Since yesterday February 14 was National Donor Day, now would be a good time to talk about different transplants that qualify for disability. Millions of people worldwide are waiting for a very important gift – the gift of life. Serious diseases and illnesses can cause so much damage to vital organs in the body that the only hope is for a transplant from an organ donor. Each organ donor has the potential to save up to 50 lives after their death, a fact which is not only an amazing testament to the wonders of modern medical science, but a touching example of the symbolism of life coming out of death.
February 14th, known as Valentine’s Day, was named National Donor Day by the Department of Health and Human Services in 2008 to raise awareness of the need for organ donation and to impress people to make this life-saving decision. On this Valentine’s Day, many are becoming aware or remembering that the gift of life is the ultimate gift of love.
On the other end of organ donation is the person who receives. Many times these people have been on waiting lists for years, wasting away from severely disabling and life-threatening conditions. When the organ is received, it is literally the beginning of a new life for many people. An organ transplant is a very traumatic event for the body which is more complex than just a surgery. The body’s immune system is designed to reject foreign objects which invade it, a protection which allows it to fend off germs, diseases, and any threat to your health. However, this response is dangerous when the body rejects a new organ that it desperately needs to function. Organ donors are carefully matched with recipients to decrease the potential for organ rejection. Even after carefully matching blood type and other factors, the body may still reject a new organ, which is why immunosuppressant drugs are also used.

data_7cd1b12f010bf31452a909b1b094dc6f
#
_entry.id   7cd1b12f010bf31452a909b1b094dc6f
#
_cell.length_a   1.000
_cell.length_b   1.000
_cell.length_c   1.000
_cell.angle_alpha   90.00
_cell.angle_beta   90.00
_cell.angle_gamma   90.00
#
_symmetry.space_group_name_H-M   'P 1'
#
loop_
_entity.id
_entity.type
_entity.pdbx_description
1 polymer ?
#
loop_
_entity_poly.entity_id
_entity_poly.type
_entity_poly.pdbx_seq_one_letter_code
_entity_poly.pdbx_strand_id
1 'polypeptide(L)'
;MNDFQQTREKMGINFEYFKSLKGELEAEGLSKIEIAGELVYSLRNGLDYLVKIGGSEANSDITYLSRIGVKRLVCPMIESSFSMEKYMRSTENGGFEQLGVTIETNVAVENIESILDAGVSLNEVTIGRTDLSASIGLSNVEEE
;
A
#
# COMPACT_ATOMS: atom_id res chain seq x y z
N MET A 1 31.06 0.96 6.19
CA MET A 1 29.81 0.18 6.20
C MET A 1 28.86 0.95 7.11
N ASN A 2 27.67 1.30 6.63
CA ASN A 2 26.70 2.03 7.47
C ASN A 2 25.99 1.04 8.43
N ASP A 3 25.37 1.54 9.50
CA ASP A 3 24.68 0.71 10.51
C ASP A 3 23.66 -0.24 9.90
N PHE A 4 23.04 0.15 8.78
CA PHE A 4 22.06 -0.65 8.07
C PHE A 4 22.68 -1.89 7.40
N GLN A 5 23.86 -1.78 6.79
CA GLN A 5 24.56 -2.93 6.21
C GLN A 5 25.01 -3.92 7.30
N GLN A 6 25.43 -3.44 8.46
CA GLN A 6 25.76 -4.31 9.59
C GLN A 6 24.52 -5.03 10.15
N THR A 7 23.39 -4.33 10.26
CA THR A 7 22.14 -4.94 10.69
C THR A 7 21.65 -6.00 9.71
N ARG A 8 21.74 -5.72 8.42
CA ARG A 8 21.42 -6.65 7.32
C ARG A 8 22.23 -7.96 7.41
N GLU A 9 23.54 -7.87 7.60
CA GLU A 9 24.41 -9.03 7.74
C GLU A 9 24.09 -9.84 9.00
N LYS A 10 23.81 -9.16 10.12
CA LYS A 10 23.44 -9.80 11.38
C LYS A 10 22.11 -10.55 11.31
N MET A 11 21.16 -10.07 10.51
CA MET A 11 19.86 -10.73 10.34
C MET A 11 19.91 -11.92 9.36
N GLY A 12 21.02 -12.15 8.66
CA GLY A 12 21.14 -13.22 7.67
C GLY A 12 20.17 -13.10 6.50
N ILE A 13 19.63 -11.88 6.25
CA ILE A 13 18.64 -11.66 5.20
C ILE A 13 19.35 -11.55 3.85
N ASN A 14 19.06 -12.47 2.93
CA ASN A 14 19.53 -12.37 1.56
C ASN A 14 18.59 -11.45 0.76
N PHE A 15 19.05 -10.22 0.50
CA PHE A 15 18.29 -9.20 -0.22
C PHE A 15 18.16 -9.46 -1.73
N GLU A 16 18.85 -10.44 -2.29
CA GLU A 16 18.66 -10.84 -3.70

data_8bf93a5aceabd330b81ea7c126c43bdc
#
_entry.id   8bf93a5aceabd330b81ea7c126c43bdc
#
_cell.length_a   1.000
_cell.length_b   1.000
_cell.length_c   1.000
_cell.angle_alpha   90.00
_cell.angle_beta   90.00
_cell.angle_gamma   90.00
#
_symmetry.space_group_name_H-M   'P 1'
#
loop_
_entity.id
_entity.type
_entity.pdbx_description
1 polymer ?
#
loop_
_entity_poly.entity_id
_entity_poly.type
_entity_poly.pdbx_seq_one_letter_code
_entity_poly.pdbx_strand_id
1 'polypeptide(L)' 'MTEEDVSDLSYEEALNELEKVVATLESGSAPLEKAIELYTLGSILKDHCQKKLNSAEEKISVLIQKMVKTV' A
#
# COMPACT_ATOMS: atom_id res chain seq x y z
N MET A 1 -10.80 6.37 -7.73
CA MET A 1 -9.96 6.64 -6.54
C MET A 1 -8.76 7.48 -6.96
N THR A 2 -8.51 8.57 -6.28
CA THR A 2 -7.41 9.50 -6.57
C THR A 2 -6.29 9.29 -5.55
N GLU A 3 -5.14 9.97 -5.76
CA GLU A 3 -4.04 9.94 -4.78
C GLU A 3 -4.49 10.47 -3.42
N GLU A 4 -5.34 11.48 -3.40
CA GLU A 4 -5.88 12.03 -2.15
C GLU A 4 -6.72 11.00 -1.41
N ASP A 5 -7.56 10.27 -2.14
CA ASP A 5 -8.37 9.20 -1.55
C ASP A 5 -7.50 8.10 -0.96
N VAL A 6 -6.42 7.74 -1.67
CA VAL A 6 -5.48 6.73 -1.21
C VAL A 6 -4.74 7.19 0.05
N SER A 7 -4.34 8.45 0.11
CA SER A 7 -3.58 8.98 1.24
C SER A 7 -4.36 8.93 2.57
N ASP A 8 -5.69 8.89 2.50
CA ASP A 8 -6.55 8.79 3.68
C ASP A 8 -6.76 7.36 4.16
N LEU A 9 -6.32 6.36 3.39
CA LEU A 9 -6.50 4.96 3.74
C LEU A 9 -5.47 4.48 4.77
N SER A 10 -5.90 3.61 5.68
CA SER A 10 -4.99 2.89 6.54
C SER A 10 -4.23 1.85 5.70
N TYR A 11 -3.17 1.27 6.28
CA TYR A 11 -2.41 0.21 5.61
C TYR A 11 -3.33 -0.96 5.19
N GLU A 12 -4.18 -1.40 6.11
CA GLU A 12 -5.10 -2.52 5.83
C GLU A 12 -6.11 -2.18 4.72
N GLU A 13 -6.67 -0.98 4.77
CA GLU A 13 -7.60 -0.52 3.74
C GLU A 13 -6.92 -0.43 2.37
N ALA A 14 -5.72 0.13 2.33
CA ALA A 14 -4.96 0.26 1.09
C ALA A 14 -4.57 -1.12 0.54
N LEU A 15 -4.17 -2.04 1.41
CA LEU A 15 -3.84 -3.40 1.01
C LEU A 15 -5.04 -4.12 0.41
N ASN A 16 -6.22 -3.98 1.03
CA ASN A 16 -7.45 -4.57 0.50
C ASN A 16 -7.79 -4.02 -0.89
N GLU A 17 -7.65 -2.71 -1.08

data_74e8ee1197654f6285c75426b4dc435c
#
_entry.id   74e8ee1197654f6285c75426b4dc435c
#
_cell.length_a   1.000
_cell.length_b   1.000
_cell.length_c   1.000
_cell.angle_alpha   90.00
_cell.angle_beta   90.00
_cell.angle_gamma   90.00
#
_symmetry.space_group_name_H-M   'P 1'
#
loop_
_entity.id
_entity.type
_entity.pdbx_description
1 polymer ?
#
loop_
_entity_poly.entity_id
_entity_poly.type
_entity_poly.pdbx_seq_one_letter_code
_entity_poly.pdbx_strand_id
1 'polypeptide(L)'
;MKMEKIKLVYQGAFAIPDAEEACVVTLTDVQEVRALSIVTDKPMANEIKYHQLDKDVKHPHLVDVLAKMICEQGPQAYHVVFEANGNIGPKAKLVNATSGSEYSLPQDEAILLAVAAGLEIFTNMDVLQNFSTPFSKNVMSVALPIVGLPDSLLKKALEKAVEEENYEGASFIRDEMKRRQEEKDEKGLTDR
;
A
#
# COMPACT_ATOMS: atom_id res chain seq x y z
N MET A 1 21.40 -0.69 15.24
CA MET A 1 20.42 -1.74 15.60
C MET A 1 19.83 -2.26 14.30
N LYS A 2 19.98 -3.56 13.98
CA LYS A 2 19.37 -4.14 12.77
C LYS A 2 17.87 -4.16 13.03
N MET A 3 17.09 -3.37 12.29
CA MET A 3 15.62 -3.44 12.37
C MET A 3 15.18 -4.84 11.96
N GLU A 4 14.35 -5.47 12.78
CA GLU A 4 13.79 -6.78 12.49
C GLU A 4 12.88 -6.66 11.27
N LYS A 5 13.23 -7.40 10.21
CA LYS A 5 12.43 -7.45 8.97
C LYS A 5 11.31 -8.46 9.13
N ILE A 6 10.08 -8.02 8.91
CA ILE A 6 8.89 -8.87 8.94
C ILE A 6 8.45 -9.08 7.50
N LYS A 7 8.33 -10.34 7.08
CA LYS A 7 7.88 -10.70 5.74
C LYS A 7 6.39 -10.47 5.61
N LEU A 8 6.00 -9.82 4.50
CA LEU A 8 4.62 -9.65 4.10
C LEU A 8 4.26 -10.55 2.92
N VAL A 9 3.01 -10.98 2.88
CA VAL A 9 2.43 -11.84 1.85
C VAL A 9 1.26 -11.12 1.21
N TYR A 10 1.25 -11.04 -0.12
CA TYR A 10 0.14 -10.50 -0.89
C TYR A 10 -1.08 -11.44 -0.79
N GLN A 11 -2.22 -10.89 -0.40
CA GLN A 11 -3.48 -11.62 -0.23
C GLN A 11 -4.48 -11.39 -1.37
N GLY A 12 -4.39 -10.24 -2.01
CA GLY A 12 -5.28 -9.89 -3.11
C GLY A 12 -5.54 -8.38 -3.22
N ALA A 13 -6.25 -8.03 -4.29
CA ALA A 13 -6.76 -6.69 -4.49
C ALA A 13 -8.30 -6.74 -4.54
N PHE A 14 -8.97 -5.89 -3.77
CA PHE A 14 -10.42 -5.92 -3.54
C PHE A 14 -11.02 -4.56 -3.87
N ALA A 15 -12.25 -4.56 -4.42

When someone receives an organ transplant, it can be several months or years before recover is complete, as the body adjusts to the new organ and a person’s previously critical condition improves. Meanwhile the Social Security Administration (SSA) makes provision for the inability of organ recipients to perform normal functions and retain employment. The following organ transplants are listed by the SSA in the Blue Book listing of impairments as a condition which automatically qualifies someone for disability for at least one year after the transplant occurs:
- Heart transplant
- Lung transplant
- Kidney transplant
- Liver transplant
- Bone marrow/stem cell transplant
For the year after a person receives these organ transplants, they qualify for SSDI benefits. After a year has passed, their case will be reviewed and their continuing disability status will be determined based on the normal criteria for their condition listed in the Blue Book. Organ transplantation is a vital life event for millions of men, women and children who face the peril of death daily without it.